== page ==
This etching process can simultaneously pattern lower capacitor plates and wiring patterns in the lower conductor layer 100. The etching process can comprises a single or multi-step etching process where different etches are used to pattern the hardmask 202, the upper conductor, the dielectric layer 102, the etchstop 200, and/or the lower conductor 100, etc. In one example, residual resist from the hardmask opening procedure (HMO) in FIG. 4 is used to polymerize sidewalls during the subsequent metal etching (in FIG. 5) to provide directionality and a proper profile. The distinction of how many different etching processes are required varies depending upon the different materials that are used and upon the different types of etching processes that are used.

FIG. 5 illustrates the structure after etching has been completed through the lower conductor layer 100. These etching processes create openings 502. Note that the additional etching process further erodes the photoresist 300 as shown by arrows 500. This etching process may even remove some of the hardmask 202; however, the upper conductor plates 104, 108 are not affected by the etching process and do not suffer from the corner rounding problem that is discussed in the background section. This process simultaneously forms the lower conductor plates 504, as well as wiring patterns 506 from the lower conductor layer 100.

As shown in FIG. 6, the invention produces a MIM capacitor that has a lower conductor layer 100 that includes a least one lower capacitor plate 504 and at least one wiring pattern 506. This structure also includes at least one capacitor dielectric 102, 106 above the capacitor plates and at least one upper capacitor plate 104, 108 above the capacitor dielectric. The invention can use an etch stop layer 200 on the upper capacitor plate and a hardmask 202 on the etch stop layer 200, or the etch stop layer 200 can be omitted. The etch stop layer 200 or hardmask 202 is located along the top and sides of the upper capacitor plate.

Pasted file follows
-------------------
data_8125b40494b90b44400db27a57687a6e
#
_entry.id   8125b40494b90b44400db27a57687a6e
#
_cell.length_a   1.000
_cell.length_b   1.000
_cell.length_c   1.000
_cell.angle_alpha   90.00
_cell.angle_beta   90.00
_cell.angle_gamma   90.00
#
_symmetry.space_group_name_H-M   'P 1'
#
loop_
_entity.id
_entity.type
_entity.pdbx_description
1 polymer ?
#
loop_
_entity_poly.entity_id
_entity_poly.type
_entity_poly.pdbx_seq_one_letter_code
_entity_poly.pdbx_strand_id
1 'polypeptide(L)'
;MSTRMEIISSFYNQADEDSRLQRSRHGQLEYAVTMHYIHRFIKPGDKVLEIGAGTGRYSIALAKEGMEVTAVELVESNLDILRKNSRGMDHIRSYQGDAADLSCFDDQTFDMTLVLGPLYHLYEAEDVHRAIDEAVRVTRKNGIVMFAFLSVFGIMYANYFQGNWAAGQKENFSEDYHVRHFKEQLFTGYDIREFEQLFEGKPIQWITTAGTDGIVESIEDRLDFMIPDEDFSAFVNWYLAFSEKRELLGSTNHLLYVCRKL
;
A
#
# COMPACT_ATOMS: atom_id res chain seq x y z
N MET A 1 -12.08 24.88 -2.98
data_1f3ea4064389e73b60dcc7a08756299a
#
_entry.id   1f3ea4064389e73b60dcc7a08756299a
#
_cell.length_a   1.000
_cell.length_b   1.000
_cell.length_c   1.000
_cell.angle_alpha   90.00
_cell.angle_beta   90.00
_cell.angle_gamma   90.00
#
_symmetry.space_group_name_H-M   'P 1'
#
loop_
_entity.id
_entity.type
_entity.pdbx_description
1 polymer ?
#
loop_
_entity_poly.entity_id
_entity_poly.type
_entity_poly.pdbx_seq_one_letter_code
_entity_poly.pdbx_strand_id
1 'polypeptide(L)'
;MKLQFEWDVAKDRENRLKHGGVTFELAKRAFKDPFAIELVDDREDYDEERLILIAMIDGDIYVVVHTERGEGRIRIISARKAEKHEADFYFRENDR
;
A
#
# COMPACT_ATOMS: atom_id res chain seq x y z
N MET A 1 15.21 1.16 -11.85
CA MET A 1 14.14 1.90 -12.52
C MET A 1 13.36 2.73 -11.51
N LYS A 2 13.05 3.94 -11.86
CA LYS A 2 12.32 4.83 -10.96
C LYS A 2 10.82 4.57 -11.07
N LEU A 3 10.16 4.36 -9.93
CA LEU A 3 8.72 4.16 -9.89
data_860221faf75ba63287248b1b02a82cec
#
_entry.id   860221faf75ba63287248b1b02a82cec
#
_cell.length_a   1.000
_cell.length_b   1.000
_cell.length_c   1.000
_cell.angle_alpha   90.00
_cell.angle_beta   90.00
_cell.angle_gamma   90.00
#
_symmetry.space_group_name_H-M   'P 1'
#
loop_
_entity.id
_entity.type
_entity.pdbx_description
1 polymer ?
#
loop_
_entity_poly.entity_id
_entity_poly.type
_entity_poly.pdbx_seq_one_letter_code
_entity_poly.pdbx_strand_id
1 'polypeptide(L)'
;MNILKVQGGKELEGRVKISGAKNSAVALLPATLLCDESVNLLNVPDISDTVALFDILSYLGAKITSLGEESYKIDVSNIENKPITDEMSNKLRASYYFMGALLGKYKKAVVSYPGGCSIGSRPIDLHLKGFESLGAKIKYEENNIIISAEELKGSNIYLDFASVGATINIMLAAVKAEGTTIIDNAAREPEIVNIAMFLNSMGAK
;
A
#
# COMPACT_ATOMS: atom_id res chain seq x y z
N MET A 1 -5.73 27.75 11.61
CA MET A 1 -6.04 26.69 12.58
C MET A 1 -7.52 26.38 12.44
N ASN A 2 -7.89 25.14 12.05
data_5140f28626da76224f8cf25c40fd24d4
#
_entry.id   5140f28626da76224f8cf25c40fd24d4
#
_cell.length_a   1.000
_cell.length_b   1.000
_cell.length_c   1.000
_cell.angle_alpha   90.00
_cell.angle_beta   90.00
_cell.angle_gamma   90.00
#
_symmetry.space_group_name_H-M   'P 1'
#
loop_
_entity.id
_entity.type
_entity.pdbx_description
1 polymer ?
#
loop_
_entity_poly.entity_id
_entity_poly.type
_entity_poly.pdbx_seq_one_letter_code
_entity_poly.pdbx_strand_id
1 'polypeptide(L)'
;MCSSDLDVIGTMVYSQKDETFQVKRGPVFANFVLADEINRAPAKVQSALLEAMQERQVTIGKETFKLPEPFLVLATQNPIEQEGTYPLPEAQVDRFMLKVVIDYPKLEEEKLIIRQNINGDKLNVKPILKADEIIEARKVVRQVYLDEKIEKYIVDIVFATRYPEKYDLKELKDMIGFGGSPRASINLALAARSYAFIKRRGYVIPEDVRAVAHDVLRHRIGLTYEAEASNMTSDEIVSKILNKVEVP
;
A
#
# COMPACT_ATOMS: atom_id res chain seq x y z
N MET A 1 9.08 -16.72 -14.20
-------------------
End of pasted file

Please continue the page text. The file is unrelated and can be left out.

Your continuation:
The hardmask 202 has a pattern matching an etched pattern within the lower conductor layer 100. The lower capacitor plate 504, the capacitor dielectric 102, 106, and the upper capacitor plates 104, 108 can form either a single metal-insulator-metal capacitor, or a dual metal-insulator-metal capacitor. The dual metal-insulator-metal capacitor includes the second capacitor dielectric 106 and the second upper plate 108. In addition, the etch stop layer 200 remains in the structure.

In the final structure an insulator layer 600 (e.g., an inter-layer dielectric (ILD)) covers the hardmask 202; however, the hardmask 202 is distinct from the insulator layer 600. The hardmask 202 can be chemically distinct from the insulator layer 600 or chemically similar, yet structurally different (being formed in a different process). The distinction 700 between the insulator layer 600 and hardmask 202 can be seen in micrograph form in FIG. 7.

The above processing is shown in flowchart form in FIG. 8. More specifically, in item 800, the invention begins by forming a dielectric layer above the lower conductor layer and, in item 802 an upper conductor layer is formed above the dielectric layer. The invention then forms an etch stop layer above the upper conductor layer and the dielectric layer (804), and forms a hardmask over the etch stop layer in item 806. Next, in item 808, a photoresist is patterned above the hardmask, which allows the hardmask, the etch stop layer, the dielectric layer, and the lower conductor layer to be etched through the photoresist.